The best of EcoWatch, right in your inbox. Sign up for our email newsletter!
Clean Energy News of the Week: Solar Roadways Video Going Viral
As the once far-fetched idea of "solar roadways" gains a huge convoy of supporters—from the U.S. Department of Transportation to Google to the Times of India to even Fox News—a new video aimed at the millennial generation is set to go viral again, according to clean energy advocates.
This just might be the inspiring, riveting and definitive roadmap for clean energy independence—Solar Freakin' Roadways:
Many of us learned about the visionary energy inventors Julie and Scott Brusaw and their Solar Roadways in 2010, thanks to the first viral video by filmmakers Ben and Julie Evans and Mark Dixon, who broke the story on the Brusaws in their award-winning film, YERT—Your Environmental Road Trip.
"We first discovered Solar Roadways on the YERT trip in 2007 when Scott and Julie were just getting started—in fact, Scott called us the 'guinea pigs' for his original powerpoint presentation about it—and the idea completely blew our minds," said Ben Evans, director of the film YERT.
According to Evans:
What they were working to invent was so outside the box and seemingly impossible that Mark (Dixon, producer of YERT) and I thought Scott might just be some crazy dude living in the woods. Well he does live in the woods, but he's perfectly sane, really smart, and as nice and down-to-earth as you can imagine. We uploaded the first Solar Roadways video in late-2007 which got a little traction, and then an updated video about the first major prototype in mid-2010, an adapted version of which was included in our feature-length eco-docu-comedy which came out the following year. That second video really "broke the story" in a way—the idea completely captured people's imagination and the video went viral on YouTube. Boom! We'd never experienced anything quite like it—Mark and I started getting emails from people literally all over the world with ideas or suggestions or requests to have Solar Roadways in their city—and of course we'd forward all of those emails to Scott and Julie, since it's their baby. But it's been really cool to help get this idea out into the world and to be some part of enabling the Solar Roadways phenomenon.
Check out one of the original YERT interviews with the Brusaws:
Seven years after breaking the solar roadways story, the YERT team added:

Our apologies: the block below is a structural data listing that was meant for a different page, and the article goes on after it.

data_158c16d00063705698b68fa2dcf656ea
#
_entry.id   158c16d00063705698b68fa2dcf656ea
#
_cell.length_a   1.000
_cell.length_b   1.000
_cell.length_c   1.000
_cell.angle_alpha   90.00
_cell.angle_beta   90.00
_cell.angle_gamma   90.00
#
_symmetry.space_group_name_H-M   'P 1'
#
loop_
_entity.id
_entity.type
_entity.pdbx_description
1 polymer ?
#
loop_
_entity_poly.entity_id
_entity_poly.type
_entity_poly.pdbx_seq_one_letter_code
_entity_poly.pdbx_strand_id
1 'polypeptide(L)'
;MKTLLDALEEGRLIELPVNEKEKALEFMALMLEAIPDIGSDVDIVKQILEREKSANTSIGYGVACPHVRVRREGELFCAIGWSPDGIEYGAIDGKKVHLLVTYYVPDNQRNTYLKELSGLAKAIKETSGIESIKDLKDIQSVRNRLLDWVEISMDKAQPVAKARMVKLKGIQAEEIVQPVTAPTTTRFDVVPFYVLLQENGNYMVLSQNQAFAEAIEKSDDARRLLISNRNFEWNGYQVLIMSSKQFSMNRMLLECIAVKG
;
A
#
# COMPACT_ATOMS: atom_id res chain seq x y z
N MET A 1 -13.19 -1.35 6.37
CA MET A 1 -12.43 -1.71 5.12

Of all the incredible environmental solutions highlighted in our feature film, it's one of the ones that resonates the most with people. Now with their newly-installed working prototype and their Indiegogo campaign to seed the manufacturing process, Solar Roadways really has a chance to become a reality in the near future. That's just incredible—but it can't happen without the support of people who care. Scott and Julie are doing all they can to keep this "of, by, and for the people" by crowd-funding it as much as possible, so supporting their Indiegogo campaign is crucial. I think this hilarious new video by Michael Naphan really brings home for a new audience what Solar Roadways is and why we need it. I hope it helps the mission!
YOU ALSO MIGHT LIKE
EcoWatch Daily Newsletter
Editor's note: The coronavirus that started in Wuhan has sickened more than 4,000 people and killed at least 100 in China as of Jan. 27, 2020. Thailand and Hong Kong each have reported eight confirmed cases, and five people in the U.S. have been diagnosed with the illness. People are hoping for a vaccine to slow the spread of the disease.
By Nancy Schimelpfening
- Nutrition experts say healthy eating is about making good choices most of the time.
- Treats like cookies can be eaten in moderation.
- Information like total calories, saturated fat, and added sugars can be used to compare which foods are relatively healthier.
- However, it's also important to savor and enjoy what you're eating so you don't feel deprived.
Yes, we know. Cookies aren't considered a "healthy" food by any stretch of the imagination.
When you see an actor in handcuffs, they're usually filming a movie. But when Jane Fonda, Ted Danson, Sally Field, and other celebrities were arrested in Washington, D.C., last fall, the only cameras rolling were from the news media.